Originally posted here as part of MovieRob and Gill’s Genre Grandeur – films set in Scotland.
Another genre grandeur! They come around so quick. Thanks Rob and Gill from WeegieMidget Reviews for suggesting such a great movie genre – films that take place in Scotland.
The Wicker Man is set on the Hebrides, a bunch of islands off the coast of Scotland. A horror / mystery film which is often named as one of Britain’s best horrors. It stars Edward Woodward and Christopher Lee and is directed by Robin Hardy (not really notable for much else I’m afraid to say).
I personally think the film lies more heavily on the ‘mystery’ side than outright horror (even I-Hate-Horror-Movies-MovieRob might enjoy it). It’s best approached as one might approach a particularly good episode of Morse or Columbo. Close the curtains and get comfy up on the sofa like it’s Sunday afternoon even if it’s not and enjoy the intrigue, the dialogue, odd characters and puzzling, unsettling backdrop. Only really the last scene is truly horrific (and really horrific it truly is), though there is still tension and unease in the rest of the film.
The story follows Woodward as Sergeant Howie, a well meaning Christian police officer who flies to the Hebriden island Summerisle to investigate the disappearance of a young girl. Things feel weird as soon as he arrives. The locals are wonderfully eccentric (you can see how later films and even TV shows have taken influence) and the highly religious Howie is quite disturbed to discover the islanders practice paganism – under the influence of their leader, Lord Summerisle (Christopher Lee).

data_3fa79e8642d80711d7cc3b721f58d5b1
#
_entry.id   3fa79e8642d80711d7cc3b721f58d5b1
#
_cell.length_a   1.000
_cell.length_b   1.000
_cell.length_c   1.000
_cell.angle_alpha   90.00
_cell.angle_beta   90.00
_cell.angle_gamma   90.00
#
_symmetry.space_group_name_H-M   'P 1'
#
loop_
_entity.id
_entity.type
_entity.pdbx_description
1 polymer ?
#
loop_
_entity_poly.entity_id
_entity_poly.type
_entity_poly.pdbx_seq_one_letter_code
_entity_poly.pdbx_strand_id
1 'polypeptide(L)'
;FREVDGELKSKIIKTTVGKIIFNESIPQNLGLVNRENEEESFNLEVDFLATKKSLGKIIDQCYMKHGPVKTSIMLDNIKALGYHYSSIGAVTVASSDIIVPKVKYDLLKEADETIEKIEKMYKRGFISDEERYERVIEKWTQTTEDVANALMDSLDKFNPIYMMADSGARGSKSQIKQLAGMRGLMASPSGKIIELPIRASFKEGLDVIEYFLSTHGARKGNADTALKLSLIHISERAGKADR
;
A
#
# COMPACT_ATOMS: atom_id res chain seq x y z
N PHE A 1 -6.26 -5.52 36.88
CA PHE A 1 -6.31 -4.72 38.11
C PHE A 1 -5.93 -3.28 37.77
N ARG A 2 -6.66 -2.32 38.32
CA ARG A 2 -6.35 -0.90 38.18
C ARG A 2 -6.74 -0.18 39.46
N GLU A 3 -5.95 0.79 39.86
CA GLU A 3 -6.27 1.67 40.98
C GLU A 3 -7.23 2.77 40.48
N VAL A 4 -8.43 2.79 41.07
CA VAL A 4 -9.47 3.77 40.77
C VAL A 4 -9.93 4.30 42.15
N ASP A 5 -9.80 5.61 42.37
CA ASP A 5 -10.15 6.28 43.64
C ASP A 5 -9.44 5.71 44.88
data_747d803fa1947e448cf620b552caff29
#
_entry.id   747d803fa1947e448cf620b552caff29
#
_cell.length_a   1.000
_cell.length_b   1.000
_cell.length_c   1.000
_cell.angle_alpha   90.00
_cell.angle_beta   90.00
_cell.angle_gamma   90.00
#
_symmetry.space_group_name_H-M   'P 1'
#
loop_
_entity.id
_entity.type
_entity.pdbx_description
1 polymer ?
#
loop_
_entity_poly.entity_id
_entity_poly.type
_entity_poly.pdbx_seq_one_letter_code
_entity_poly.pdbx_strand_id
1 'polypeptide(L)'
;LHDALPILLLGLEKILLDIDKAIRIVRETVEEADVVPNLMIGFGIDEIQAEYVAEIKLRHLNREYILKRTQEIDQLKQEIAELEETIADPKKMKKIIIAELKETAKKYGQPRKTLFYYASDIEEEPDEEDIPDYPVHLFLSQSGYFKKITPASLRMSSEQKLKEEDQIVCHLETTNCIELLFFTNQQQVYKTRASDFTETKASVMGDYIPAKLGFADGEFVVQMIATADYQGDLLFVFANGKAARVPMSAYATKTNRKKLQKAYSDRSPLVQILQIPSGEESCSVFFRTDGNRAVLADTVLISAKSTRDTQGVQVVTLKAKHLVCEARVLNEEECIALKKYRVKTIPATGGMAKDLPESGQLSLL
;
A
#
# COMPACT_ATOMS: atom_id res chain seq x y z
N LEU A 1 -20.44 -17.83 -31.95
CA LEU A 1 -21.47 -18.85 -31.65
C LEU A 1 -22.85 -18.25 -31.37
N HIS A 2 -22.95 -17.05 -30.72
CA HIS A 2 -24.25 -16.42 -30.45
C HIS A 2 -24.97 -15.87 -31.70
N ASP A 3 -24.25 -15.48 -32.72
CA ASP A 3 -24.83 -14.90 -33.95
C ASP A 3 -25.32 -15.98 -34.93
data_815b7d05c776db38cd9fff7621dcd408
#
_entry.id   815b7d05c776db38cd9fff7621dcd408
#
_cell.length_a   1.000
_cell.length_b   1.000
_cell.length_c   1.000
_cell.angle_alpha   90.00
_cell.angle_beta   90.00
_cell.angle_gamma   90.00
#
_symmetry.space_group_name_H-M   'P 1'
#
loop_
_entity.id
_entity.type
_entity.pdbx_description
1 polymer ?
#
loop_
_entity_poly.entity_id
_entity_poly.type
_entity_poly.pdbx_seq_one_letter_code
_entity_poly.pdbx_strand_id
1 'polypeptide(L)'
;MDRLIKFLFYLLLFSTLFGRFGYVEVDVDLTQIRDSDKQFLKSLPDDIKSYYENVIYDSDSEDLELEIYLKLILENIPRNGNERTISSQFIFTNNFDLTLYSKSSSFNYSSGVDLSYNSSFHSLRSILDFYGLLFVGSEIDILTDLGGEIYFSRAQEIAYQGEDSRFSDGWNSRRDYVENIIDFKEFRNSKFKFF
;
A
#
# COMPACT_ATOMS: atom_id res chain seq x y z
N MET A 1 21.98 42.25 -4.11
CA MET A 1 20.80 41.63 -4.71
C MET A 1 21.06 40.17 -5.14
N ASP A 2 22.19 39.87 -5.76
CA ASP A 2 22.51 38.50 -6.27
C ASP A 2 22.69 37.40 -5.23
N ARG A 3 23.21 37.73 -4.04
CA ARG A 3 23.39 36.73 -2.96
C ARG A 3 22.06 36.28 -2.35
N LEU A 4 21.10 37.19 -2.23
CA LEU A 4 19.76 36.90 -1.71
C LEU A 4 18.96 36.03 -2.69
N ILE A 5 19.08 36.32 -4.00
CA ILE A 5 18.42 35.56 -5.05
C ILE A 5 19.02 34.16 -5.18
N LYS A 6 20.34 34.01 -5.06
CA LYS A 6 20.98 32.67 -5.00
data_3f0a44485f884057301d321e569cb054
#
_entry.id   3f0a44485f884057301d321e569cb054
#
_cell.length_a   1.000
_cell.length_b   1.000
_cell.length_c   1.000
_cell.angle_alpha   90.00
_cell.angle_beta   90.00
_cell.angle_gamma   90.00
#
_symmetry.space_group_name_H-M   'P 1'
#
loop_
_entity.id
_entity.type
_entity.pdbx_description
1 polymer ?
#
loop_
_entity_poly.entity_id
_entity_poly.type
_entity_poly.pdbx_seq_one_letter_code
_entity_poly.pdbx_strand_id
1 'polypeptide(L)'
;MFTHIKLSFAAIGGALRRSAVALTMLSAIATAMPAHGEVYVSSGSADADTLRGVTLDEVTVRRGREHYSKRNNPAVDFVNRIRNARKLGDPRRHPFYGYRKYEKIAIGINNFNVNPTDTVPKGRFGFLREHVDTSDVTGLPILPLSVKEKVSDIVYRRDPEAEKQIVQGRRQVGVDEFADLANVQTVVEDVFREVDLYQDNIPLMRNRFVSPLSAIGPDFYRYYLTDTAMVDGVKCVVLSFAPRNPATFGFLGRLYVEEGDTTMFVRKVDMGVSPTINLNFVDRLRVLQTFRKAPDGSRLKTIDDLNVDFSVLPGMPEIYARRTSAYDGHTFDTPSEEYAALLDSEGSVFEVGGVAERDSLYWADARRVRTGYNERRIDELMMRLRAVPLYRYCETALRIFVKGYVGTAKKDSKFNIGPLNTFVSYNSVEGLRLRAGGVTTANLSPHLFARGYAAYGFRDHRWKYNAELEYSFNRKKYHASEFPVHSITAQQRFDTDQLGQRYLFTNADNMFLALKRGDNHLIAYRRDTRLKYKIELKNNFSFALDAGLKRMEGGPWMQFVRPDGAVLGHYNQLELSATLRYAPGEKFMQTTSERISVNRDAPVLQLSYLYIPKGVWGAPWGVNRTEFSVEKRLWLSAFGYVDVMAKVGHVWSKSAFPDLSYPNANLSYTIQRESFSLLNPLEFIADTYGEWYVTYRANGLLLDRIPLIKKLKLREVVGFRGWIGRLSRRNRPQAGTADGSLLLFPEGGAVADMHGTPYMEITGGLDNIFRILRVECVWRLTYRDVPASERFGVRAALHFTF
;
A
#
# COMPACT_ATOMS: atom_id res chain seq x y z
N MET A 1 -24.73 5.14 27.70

Finding the residents of Summerisle secretive and defensive, things get even weirder for poor old Howie as his investigation progresses. Piss taking locals, annoying singing, creepy masks, dead animals, kindly adults quite literally putting frogs in their kids mouths to cure a sore throat. Oh, and a lot of nudity. Quite a lot of hot nudity in fact – Britt Ekland plays the pub landlord’s daughter Willow and she dances around naked quite a bit. Howie is staying at her father’s pub (called The Green Man!) and enjoys a few odd ‘dreams’.
It’s a film for actual movie fans really I think. Or at least viewers willing to invest their time. Not in a pretentious way at all, I just can’t imagine a bunch of stoned teenagers enjoying it too much. Though the film does conclude with a terrifying scene, it’s not a ‘classic scary movie’ like The Exorcist or Alien. It’s very strange, creepy at times and has an uneasy feel, don’t get me wrong (and the ending seriously never ceases to amaze, I always expect some sort of….intervention, but the intervention never comes). You just have to make sure you get into it, best watched by yourself or with someone like minded. And if you want to watch something whilst you’re stoned, watch the 2006 remake where Nicolas Cage sprints up to someone in a bear costume and punches them in the face (or just watch that one scene on YouTube as the rest of the film sucks).
Now I know Rob likes a bit of film trivia, so let’s end this review with one of my favourite film facts, which is that Christopher Lee named The Wicker Man as his greatest film role and also appeared in the film for free.
“You did it beautifully!”